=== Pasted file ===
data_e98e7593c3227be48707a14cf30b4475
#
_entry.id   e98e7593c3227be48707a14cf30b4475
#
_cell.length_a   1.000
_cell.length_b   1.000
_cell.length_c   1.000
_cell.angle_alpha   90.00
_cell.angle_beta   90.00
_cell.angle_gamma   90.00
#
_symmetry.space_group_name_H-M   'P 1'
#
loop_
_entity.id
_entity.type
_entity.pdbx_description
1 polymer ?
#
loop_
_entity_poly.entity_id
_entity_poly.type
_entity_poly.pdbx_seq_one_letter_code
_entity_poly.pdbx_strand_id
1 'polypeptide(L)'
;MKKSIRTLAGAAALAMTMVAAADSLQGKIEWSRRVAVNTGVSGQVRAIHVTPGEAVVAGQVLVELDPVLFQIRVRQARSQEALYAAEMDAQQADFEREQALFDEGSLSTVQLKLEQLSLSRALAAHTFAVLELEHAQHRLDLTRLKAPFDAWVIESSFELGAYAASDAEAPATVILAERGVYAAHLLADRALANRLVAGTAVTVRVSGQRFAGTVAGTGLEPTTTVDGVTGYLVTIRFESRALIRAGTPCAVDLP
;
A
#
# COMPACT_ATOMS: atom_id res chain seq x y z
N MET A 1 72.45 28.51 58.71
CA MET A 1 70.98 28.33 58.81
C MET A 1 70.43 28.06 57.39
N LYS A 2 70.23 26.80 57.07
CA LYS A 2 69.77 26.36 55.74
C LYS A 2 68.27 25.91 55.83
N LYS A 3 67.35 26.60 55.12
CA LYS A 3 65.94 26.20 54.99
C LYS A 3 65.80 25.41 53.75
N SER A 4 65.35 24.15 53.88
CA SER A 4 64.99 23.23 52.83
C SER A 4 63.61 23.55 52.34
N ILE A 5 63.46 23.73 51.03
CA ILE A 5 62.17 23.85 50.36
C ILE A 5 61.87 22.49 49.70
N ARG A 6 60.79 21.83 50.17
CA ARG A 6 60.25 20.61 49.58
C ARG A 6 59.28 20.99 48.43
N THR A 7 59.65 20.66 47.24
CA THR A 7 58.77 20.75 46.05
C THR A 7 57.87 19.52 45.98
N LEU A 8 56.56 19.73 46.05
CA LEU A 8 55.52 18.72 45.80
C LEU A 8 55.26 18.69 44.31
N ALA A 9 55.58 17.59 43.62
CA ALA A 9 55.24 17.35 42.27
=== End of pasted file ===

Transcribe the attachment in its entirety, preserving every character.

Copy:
data_e98e7593c3227be48707a14cf30b4475
#
_entry.id   e98e7593c3227be48707a14cf30b4475
#
_cell.length_a   1.000
_cell.length_b   1.000
_cell.length_c   1.000
_cell.angle_alpha   90.00
_cell.angle_beta   90.00
_cell.angle_gamma   90.00
#
_symmetry.space_group_name_H-M   'P 1'
#
loop_
_entity.id
_entity.type
_entity.pdbx_description
1 polymer ?
#
loop_
_entity_poly.entity_id
_entity_poly.type
_entity_poly.pdbx_seq_one_letter_code
_entity_poly.pdbx_strand_id
1 'polypeptide(L)'
;MKKSIRTLAGAAALAMTMVAAADSLQGKIEWSRRVAVNTGVSGQVRAIHVTPGEAVVAGQVLVELDPVLFQIRVRQARSQEALYAAEMDAQQADFEREQALFDEGSLSTVQLKLEQLSLSRALAAHTFAVLELEHAQHRLDLTRLKAPFDAWVIESSFELGAYAASDAEAPATVILAERGVYAAHLLADRALANRLVAGTAVTVRVSGQRFAGTVAGTGLEPTTTVDGVTGYLVTIRFESRALIRAGTPCAVDLP
;
A
#
# COMPACT_ATOMS: atom_id res chain seq x y z
N MET A 1 72.45 28.51 58.71
CA MET A 1 70.98 28.33 58.81
C MET A 1 70.43 28.06 57.39
N LYS A 2 70.23 26.80 57.07
CA LYS A 2 69.77 26.36 55.74
C LYS A 2 68.27 25.91 55.83
N LYS A 3 67.35 26.60 55.12
CA LYS A 3 65.94 26.20 54.99
C LYS A 3 65.80 25.41 53.75
N SER A 4 65.35 24.15 53.88
CA SER A 4 64.99 23.23 52.83
C SER A 4 63.61 23.55 52.34
N ILE A 5 63.46 23.73 51.03
CA ILE A 5 62.17 23.85 50.36
C ILE A 5 61.87 22.49 49.70
N ARG A 6 60.79 21.83 50.17
CA ARG A 6 60.25 20.61 49.58
C ARG A 6 59.28 20.99 48.43
N THR A 7 59.65 20.66 47.24
CA THR A 7 58.77 20.75 46.05
C THR A 7 57.87 19.52 45.98
N LEU A 8 56.56 19.73 46.05
CA LEU A 8 55.52 18.72 45.80
C LEU A 8 55.26 18.69 44.31
N ALA A 9 55.58 17.59 43.62
CA ALA A 9 55.24 17.35 42.27